True Circumcision

“… for we are the circumcision who worship by the Spirit of God, and glory in Christ Jesus, and have no confidence in the flesh …” (Phil. 3:3). Paul had warned the Philippians to “beware of the concision,” a clear, undeniable sarcasm of unbelieving Jews. The Jews practiced circumcision and had, even before the time of Paul’s writings. They were entering into a third millennium of it. But Paul calls the Jewish practice a rite of concision, or mutilation. To the Jew, all who came to God must accept circumcision, they did this, glorying in the flesh of those who among the Gentiles accepted the rite. Even among Christians, there were some who sought to bind circumcision and the keeping of the law upon Gentile believers. This provoked the greatest doctrinal dispute among Christians in the early half of the first century. Some never gave up their contentions, drifting away from the atoning sacrifice of Jesus. They did this despite the fact that the apostles had unanimously determined that circumcision was not to be bound upon Gentile believers, as well as the frequent declarations of its non-essentiality by Paul (cf. Acts 15; Gal. 5:4).

Of course, circumcision practiced as a custom or national identity was not wrong. Paul circumcised Timothy before taking him in his company on his second journey (Acts 16:3). He stated that “circumcision is nothing and uncircumcision is nothing; but the keeping of the commandments of God” (1 Cor. 7:19). He wrote essentially the same to Galatians: “For in Christ Jesus neither circumcision availeth anything, nor uncircumcision, but faith working through love” and “neither is circumcision anything, nor uncircumcision, but a new creature” (Gal. 5:6; 6:15),. As a custom, circumcision was lawful. But some Jewish brethren did not leave it in that realm. With them it was a matter of justification or damnation and when Paul was caught in such a wind of controversy, he steadfastly refused to allow his Gentile co-laborer, Titus, to be circumcised (Gal. 2:3).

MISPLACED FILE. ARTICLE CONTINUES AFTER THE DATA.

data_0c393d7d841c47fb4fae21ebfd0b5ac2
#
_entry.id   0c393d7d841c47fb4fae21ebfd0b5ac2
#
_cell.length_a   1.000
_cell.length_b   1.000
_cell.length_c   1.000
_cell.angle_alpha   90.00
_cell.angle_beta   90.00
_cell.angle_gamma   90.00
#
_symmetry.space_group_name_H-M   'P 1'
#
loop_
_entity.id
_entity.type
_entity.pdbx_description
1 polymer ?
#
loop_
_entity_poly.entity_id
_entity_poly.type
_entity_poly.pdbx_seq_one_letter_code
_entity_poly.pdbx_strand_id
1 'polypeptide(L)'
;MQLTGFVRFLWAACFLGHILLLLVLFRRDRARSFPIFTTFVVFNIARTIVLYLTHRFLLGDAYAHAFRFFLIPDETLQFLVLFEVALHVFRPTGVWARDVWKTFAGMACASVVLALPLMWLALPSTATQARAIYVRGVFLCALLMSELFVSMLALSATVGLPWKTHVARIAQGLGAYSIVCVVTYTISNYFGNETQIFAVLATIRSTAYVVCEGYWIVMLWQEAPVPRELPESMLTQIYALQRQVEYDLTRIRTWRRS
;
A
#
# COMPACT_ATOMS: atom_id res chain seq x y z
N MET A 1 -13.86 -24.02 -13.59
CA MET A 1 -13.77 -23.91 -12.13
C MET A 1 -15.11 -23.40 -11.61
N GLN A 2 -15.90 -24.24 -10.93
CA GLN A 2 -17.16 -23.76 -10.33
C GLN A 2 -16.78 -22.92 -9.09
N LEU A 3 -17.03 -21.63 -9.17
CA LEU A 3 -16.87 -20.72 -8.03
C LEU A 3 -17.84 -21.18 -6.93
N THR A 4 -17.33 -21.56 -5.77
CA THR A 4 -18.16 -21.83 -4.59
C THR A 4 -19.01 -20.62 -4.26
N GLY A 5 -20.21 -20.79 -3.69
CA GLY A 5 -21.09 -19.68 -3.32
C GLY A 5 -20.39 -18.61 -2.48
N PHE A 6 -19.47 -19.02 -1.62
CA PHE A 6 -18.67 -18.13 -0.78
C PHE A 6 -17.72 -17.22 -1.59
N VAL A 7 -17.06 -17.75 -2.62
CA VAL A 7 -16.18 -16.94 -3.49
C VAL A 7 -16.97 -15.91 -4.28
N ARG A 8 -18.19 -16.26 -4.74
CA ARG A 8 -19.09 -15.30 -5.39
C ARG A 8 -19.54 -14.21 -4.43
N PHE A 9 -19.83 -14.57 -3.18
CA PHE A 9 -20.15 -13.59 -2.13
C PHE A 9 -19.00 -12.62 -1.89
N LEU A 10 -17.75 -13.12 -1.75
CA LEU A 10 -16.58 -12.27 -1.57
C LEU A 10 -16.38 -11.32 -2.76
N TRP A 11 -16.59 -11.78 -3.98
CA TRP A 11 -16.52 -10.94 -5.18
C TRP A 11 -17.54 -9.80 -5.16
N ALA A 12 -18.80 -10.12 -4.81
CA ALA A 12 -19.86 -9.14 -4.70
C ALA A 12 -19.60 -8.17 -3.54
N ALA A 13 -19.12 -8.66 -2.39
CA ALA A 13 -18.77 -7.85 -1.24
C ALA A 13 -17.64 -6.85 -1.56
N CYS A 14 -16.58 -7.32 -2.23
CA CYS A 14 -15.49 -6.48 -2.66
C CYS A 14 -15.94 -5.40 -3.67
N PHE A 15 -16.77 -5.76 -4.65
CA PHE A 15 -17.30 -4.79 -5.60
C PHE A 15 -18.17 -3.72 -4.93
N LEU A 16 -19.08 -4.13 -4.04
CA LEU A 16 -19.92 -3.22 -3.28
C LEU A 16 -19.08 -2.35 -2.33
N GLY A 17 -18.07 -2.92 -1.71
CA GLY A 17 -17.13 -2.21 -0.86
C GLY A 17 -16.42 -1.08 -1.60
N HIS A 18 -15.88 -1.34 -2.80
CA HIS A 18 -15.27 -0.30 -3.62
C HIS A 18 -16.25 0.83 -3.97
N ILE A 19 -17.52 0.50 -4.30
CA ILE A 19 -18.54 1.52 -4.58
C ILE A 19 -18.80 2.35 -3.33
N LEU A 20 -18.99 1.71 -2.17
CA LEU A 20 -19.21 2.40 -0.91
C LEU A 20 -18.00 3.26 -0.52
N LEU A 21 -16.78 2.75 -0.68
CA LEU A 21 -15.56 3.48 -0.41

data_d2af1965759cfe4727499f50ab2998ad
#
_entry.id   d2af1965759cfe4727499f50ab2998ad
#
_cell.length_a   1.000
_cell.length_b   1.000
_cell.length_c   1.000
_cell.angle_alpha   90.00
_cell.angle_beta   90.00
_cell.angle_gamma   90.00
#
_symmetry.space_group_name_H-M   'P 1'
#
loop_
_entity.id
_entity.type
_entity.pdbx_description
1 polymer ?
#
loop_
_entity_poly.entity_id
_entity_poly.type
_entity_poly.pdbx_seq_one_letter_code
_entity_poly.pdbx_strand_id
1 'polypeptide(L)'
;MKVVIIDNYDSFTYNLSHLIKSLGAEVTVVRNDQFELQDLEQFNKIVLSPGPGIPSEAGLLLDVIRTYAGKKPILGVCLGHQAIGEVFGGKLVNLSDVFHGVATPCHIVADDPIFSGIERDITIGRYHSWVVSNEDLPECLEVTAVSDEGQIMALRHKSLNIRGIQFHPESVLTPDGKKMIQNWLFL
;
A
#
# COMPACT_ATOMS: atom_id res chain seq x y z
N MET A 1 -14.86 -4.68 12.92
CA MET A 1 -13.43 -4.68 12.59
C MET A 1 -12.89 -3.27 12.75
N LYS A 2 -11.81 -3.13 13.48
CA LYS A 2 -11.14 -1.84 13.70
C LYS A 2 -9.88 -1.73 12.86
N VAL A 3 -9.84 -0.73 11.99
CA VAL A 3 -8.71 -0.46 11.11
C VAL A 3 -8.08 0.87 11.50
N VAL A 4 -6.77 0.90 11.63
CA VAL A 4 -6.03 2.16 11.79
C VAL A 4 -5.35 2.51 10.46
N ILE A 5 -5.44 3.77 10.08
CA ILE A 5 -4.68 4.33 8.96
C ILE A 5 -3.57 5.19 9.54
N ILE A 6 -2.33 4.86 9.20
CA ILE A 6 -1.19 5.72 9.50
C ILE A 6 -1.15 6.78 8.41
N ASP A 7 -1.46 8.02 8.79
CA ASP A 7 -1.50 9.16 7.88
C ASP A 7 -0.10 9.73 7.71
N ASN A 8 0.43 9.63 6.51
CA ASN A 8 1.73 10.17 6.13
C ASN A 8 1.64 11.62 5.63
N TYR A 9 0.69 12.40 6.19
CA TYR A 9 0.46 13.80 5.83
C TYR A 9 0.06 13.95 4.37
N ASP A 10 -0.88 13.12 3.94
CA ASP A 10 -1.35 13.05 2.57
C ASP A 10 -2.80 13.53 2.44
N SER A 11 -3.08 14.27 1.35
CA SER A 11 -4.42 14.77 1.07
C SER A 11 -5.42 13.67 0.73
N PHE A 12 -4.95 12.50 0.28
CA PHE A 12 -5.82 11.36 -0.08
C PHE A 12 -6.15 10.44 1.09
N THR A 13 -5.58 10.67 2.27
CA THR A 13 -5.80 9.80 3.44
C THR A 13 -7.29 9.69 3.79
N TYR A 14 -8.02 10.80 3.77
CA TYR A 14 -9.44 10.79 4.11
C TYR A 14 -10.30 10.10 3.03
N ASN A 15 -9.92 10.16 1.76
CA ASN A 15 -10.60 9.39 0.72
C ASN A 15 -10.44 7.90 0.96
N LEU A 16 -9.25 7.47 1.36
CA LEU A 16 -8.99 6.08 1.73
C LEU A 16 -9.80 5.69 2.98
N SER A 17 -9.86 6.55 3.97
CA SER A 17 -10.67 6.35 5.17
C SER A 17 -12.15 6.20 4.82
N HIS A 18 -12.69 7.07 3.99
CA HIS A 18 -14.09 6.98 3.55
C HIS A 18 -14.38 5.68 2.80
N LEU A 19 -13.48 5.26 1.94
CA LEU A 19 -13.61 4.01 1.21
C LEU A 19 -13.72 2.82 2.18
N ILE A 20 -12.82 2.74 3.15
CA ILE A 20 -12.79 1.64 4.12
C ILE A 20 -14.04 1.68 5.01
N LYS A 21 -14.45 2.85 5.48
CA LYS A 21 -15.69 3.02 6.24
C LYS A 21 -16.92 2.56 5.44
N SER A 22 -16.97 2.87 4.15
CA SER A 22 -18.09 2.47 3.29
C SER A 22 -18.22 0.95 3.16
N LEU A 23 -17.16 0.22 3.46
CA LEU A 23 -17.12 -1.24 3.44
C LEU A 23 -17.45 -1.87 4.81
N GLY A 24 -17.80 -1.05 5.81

Yet, although fleshly circumcision had no spiritual benefit, there was (is) a circumcision which did (does) matter; which was (is) essential. Paul, who had written that “neither circumcision availeth anything, nor uncircumcision, but faith working through love,” wrote also the following: “in whom ye were circumcised with a circumcision not made with hands, in the putting off of the body of flesh, in the circumcision of Christ” and “For he is not a Jew who is one outwardly; neither is that circumcision which is outward in the flesh: but he is a Jew who is one inwardly; and circumcision is that of the heart, in the spirit, not in the flesh, whose praise is not of men but of God” (Col. 2:11; Rom. 2:28f). There was a circumcision which matters, but it was spiritual and Paul told the Philippians that Christians are the true circumcision. Notice how Paul describes those who are the true circumcision.

“Who worship by the Spirit.” To worship “by the Spirit” means one worships as the Spirit directs, not, as some suppose, giving full vent to their own emotions, but as the Spirit reveals. And the Spirit has given sufficient instructions. Jesus spoke of those to the Samaritan woman when He said, “God is a Spirit and they that worship him must worship him in Spirit and in truth” (Jn. 4:24).

“And glory in Christ Jesus.” Notice that Paul links “Christ” with “Jesus.” Christians glory in Jesus as the long promised and anticipated “Messiah,” but whom Jews rejected as Isaiah predicted (Isa. 53:3). John wrote, “He came unto his own and they that were his own received him not …” (Jn. 1:11). True circumcision accepts that Jesus presented sufficient proof of His Messiahship and they confess His claims, with Peter, their faith: “Thou art the Christ, the Son of the living God” (Mt. 16:16).

“And have no confidence in the flesh” is also characteristic of one who is true circumcision. This statement does not mean that Christians trust no man but rather understands that fleshly descent says nothing of one’s standing with God.

Jim McDonald

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